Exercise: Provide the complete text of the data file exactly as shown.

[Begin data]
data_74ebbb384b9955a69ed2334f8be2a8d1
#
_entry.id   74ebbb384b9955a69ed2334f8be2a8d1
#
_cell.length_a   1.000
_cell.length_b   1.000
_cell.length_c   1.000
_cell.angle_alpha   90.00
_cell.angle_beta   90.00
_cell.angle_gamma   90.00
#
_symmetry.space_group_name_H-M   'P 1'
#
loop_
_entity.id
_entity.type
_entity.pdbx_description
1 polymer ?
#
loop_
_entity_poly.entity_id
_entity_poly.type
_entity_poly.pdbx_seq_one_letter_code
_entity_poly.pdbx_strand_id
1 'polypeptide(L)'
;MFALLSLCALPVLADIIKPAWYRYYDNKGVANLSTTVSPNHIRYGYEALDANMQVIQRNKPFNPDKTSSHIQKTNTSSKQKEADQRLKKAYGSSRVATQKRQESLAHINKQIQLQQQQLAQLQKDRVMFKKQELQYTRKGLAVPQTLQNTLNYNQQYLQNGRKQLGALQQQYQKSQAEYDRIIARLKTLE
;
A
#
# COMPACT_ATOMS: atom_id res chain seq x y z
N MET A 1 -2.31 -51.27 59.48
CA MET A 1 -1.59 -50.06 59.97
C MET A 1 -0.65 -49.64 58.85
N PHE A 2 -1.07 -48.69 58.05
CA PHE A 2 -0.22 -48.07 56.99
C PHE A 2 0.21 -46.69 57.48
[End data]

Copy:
data_74ebbb384b9955a69ed2334f8be2a8d1
#
_entry.id   74ebbb384b9955a69ed2334f8be2a8d1
#
_cell.length_a   1.000
_cell.length_b   1.000
_cell.length_c   1.000
_cell.angle_alpha   90.00
_cell.angle_beta   90.00
_cell.angle_gamma   90.00
#
_symmetry.space_group_name_H-M   'P 1'
#
loop_
_entity.id
_entity.type
_entity.pdbx_description
1 polymer ?
#
loop_
_entity_poly.entity_id
_entity_poly.type
_entity_poly.pdbx_seq_one_letter_code
_entity_poly.pdbx_strand_id
1 'polypeptide(L)'
;MFALLSLCALPVLADIIKPAWYRYYDNKGVANLSTTVSPNHIRYGYEALDANMQVIQRNKPFNPDKTSSHIQKTNTSSKQKEADQRLKKAYGSSRVATQKRQESLAHINKQIQLQQQQLAQLQKDRVMFKKQELQYTRKGLAVPQTLQNTLNYNQQYLQNGRKQLGALQQQYQKSQAEYDRIIARLKTLE
;
A
#
# COMPACT_ATOMS: atom_id res chain seq x y z
N MET A 1 -2.31 -51.27 59.48
CA MET A 1 -1.59 -50.06 59.97
C MET A 1 -0.65 -49.64 58.85
N PHE A 2 -1.07 -48.69 58.05
CA PHE A 2 -0.22 -48.07 56.99
C PHE A 2 0.21 -46.69 57.48